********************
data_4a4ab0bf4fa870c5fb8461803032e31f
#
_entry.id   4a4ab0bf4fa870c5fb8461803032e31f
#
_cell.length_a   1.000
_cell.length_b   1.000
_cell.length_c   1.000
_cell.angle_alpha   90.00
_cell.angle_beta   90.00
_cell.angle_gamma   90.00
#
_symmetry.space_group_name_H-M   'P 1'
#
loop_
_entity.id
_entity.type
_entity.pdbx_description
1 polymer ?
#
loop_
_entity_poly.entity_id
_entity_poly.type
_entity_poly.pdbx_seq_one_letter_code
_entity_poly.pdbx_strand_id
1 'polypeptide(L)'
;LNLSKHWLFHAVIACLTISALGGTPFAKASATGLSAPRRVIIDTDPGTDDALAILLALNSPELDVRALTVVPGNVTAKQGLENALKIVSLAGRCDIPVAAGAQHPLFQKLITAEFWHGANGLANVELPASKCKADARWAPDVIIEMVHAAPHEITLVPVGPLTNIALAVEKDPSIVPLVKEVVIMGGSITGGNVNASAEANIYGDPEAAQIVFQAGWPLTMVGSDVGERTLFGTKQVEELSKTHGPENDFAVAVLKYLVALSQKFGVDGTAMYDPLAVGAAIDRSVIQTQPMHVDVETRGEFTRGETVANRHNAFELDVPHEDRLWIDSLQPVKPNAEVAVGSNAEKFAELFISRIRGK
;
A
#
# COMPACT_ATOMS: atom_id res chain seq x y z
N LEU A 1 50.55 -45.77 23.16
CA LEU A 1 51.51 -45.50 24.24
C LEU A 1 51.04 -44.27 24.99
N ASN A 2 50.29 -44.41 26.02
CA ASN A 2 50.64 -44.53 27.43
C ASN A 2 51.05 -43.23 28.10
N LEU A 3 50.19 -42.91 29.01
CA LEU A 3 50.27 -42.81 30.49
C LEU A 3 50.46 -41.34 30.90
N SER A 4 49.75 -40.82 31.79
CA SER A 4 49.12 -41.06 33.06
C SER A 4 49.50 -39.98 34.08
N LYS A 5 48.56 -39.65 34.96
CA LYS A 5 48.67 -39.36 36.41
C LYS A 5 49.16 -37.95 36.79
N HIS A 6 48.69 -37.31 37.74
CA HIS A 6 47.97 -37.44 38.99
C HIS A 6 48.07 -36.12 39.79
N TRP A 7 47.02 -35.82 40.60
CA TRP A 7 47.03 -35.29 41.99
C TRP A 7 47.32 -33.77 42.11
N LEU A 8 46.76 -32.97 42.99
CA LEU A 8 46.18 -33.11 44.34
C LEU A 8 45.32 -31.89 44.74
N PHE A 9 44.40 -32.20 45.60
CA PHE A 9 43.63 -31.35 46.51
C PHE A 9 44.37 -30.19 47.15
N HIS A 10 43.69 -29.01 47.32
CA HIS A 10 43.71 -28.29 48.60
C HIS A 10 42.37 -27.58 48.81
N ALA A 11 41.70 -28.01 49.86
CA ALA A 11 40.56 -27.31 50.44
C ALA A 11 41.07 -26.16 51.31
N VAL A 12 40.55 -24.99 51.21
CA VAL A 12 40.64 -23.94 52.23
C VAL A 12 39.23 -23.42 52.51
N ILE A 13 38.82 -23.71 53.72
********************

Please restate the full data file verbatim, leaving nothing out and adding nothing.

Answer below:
data_4a4ab0bf4fa870c5fb8461803032e31f
#
_entry.id   4a4ab0bf4fa870c5fb8461803032e31f
#
_cell.length_a   1.000
_cell.length_b   1.000
_cell.length_c   1.000
_cell.angle_alpha   90.00
_cell.angle_beta   90.00
_cell.angle_gamma   90.00
#
_symmetry.space_group_name_H-M   'P 1'
#
loop_
_entity.id
_entity.type
_entity.pdbx_description
1 polymer ?
#
loop_
_entity_poly.entity_id
_entity_poly.type
_entity_poly.pdbx_seq_one_letter_code
_entity_poly.pdbx_strand_id
1 'polypeptide(L)'
;LNLSKHWLFHAVIACLTISALGGTPFAKASATGLSAPRRVIIDTDPGTDDALAILLALNSPELDVRALTVVPGNVTAKQGLENALKIVSLAGRCDIPVAAGAQHPLFQKLITAEFWHGANGLANVELPASKCKADARWAPDVIIEMVHAAPHEITLVPVGPLTNIALAVEKDPSIVPLVKEVVIMGGSITGGNVNASAEANIYGDPEAAQIVFQAGWPLTMVGSDVGERTLFGTKQVEELSKTHGPENDFAVAVLKYLVALSQKFGVDGTAMYDPLAVGAAIDRSVIQTQPMHVDVETRGEFTRGETVANRHNAFELDVPHEDRLWIDSLQPVKPNAEVAVGSNAEKFAELFISRIRGK
;
A
#
# COMPACT_ATOMS: atom_id res chain seq x y z
N LEU A 1 50.55 -45.77 23.16
CA LEU A 1 51.51 -45.50 24.24
C LEU A 1 51.04 -44.27 24.99
N ASN A 2 50.29 -44.41 26.02
CA ASN A 2 50.64 -44.53 27.43
C ASN A 2 51.05 -43.23 28.10
N LEU A 3 50.19 -42.91 29.01
CA LEU A 3 50.27 -42.81 30.49
C LEU A 3 50.46 -41.34 30.90
N SER A 4 49.75 -40.82 31.79
CA SER A 4 49.12 -41.06 33.06
C SER A 4 49.50 -39.98 34.08
N LYS A 5 48.56 -39.65 34.96
CA LYS A 5 48.67 -39.36 36.41
C LYS A 5 49.16 -37.95 36.79
N HIS A 6 48.69 -37.31 37.74
CA HIS A 6 47.97 -37.44 38.99
C HIS A 6 48.07 -36.12 39.79
N TRP A 7 47.02 -35.82 40.60
CA TRP A 7 47.03 -35.29 41.99
C TRP A 7 47.32 -33.77 42.11
N LEU A 8 46.76 -32.97 42.99
CA LEU A 8 46.18 -33.11 44.34
C LEU A 8 45.32 -31.89 44.74
N PHE A 9 44.40 -32.20 45.60
CA PHE A 9 43.63 -31.35 46.51
C PHE A 9 44.37 -30.19 47.15
N HIS A 10 43.69 -29.01 47.32
CA HIS A 10 43.71 -28.29 48.60
C HIS A 10 42.37 -27.58 48.81
N ALA A 11 41.70 -28.01 49.86
CA ALA A 11 40.56 -27.31 50.44
C ALA A 11 41.07 -26.16 51.31
N VAL A 12 40.55 -24.99 51.21
CA VAL A 12 40.64 -23.94 52.23
C VAL A 12 39.23 -23.42 52.51
N ILE A 13 38.82 -23.71 53.72